The use of differing languages within the education system further raises the barrier between those who have a post-primary education, and those who do not. Although statistics from the United Nations Children’s Fund (UNICEF) state that between 2005-2009, 83% of Tanzanian children completed primary school, only a small portion go on to complete secondary school. In a country where secondary education is not free, and the average gross domestic product (GDP) per capita is US$1,400, the current system precludes many students from becoming fluent in English and so allows elitism to continue. This has similarities to the colonial era, where competence of the colonial language was afforded to some but not all. For those who are able to gain a post-primary education, however, knowledge of English removes many barriers to employment and thereby makes English knowledge a valuable tool.
Quality of Education
For the small percentage of children that progress onto post-primary education, however, the transition from Swahili to English as the medium of instruction significantly diminishes the quality of Tanzania’s education system. Although after the third year of primary school children are introduced to four hours a week of English education classes, the transition to English as a medium of instruction is clearly detrimental to both the students ability to learn, and in many cases the teacher's ability to teach. The current lack of native English speakers as teachers has been documented as a hindrance to English language teaching. Former Secretary General of the East African Community Juma Mwapachu reflected on his own years as a student when "We had very good teachers during our time, some of whom were drawn from other Commonwealth countries. I think time has come that we have such teachers again." Inadequacies in English language teaching are often unable to be rectified by the time students reach university, as according to assistant lecturer at the University of Dar es Salaam’s Department of Foreign Languages Faraja Kristomus, "English language is still a major challenge to many of our students because of their background at lower levels of school."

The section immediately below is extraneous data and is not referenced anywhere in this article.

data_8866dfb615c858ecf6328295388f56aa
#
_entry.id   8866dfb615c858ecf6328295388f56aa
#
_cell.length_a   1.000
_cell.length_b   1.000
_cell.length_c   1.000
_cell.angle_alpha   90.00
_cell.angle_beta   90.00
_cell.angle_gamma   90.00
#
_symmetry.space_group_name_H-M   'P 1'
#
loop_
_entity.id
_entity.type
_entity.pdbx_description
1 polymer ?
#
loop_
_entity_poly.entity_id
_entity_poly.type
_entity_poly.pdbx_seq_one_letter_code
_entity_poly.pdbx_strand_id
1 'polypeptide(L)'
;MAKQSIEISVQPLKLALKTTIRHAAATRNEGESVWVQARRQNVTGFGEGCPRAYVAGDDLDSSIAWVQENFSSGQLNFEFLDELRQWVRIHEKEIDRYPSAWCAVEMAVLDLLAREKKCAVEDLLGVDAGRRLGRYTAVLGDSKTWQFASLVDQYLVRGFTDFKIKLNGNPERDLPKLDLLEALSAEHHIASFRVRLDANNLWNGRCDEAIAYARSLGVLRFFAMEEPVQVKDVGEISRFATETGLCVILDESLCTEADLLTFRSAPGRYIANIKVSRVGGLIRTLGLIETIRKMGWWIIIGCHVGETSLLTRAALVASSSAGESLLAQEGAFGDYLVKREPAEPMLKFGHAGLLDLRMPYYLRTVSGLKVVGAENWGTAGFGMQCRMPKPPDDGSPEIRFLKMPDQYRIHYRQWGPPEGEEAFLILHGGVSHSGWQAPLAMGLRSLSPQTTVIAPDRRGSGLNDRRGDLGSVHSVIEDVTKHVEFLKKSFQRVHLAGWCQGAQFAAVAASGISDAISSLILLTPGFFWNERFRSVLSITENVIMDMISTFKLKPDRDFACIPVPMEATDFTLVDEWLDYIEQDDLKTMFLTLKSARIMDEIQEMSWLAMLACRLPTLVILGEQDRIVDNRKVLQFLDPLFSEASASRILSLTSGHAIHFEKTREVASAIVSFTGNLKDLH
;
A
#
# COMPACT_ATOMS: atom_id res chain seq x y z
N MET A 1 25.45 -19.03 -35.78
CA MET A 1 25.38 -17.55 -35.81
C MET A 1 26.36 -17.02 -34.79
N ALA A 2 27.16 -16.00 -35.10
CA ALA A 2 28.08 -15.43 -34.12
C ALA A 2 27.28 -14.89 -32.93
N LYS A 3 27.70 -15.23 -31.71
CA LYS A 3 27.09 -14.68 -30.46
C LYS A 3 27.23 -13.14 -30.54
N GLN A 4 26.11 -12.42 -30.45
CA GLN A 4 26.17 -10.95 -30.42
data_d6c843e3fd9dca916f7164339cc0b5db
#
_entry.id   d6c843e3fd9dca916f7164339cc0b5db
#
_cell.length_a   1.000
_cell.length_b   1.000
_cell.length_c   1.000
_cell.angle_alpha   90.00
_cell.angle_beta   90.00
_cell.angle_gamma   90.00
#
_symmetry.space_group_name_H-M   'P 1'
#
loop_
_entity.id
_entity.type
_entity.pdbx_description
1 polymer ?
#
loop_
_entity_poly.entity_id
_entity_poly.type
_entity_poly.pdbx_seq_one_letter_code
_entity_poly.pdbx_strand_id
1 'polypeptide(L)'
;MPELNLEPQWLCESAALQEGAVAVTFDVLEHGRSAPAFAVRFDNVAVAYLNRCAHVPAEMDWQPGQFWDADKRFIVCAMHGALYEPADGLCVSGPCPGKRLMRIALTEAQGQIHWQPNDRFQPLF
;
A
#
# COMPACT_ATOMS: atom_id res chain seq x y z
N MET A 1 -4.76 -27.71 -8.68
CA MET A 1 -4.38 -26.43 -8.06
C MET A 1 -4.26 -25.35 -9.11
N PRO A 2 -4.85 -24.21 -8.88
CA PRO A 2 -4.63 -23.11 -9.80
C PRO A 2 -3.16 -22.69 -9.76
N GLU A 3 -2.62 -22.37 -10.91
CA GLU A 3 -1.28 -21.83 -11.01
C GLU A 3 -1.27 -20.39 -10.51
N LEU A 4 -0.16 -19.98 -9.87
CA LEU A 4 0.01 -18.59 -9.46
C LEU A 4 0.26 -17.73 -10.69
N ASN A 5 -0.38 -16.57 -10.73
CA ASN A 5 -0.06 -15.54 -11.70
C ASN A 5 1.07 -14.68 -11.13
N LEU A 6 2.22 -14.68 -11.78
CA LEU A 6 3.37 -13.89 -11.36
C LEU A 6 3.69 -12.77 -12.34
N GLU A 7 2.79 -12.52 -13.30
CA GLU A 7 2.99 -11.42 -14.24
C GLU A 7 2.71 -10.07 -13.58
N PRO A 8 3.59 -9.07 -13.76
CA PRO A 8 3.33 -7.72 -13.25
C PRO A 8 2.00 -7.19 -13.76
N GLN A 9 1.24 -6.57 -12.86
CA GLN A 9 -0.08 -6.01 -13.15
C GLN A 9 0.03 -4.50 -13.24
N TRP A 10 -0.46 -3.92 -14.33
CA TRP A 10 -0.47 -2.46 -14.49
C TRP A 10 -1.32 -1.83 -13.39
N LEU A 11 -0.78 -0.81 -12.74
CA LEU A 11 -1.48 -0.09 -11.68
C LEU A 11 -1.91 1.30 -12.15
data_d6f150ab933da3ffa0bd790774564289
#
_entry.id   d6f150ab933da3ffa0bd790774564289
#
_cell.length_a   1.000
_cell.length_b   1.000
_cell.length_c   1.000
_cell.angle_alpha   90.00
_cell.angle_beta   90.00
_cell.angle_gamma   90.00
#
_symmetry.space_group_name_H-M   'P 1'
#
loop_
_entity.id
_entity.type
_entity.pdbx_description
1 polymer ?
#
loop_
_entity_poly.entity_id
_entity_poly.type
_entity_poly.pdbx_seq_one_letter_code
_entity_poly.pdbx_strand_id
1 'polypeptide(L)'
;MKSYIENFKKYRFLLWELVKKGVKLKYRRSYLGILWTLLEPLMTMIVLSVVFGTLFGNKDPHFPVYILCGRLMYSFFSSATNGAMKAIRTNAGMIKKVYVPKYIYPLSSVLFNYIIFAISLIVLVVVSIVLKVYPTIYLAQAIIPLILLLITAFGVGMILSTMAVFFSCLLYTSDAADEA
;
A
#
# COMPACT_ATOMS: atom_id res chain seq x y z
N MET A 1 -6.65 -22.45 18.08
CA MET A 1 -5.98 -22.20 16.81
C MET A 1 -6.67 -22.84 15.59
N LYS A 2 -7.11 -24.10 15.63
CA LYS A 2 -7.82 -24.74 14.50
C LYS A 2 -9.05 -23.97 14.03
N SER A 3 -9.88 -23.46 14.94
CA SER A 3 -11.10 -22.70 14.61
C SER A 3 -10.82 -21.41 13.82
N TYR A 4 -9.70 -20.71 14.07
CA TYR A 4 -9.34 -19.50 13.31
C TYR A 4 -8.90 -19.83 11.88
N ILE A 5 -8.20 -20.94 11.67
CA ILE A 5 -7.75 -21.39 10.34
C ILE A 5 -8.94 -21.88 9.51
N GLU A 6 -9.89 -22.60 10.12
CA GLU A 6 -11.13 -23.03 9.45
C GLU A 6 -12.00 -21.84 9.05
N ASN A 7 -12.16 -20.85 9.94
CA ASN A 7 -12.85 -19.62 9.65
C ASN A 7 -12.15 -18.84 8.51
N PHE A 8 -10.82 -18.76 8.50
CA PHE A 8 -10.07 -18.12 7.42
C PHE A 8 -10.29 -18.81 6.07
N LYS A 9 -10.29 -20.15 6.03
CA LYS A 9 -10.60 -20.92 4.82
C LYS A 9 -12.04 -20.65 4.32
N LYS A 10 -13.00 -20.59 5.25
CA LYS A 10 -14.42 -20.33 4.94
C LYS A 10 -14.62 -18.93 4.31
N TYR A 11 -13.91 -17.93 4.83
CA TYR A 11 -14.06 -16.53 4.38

In a highly competitive job market, the lack of English competency, even amongst Tanzania’s university graduates, is a barrier to employment. Evarist Mwitumba from the Tanzanian newspaper This Day, has remarked that he is often faced with this challenge. "When you recruit students from the School of Journalism, for example, you find that most of the graduates have low written English proficiency, even though their pass marks are high." As Tanzanian students fall behind others in East Africa, the lack of English proficiency will continue to be a barrier to employment and economic development.
The ongoing situation in Tanzania whereby primary education is conducted in Swahili and secondary and tertiary in English is both divisive and detrimental. Due to the small proportion of students who continue with post-primary education very few students are able to master English. The ability to speak English has therefore become associated with class, resulting in those unable to gain a post-primary education being further subjugated to lifetimes of unskilled labour. Of those who are able to gain a post-primary education, however, the shifting of language of instruction, significantly undermines both the students’ ability to learn, and in many cases, the quality of teaching.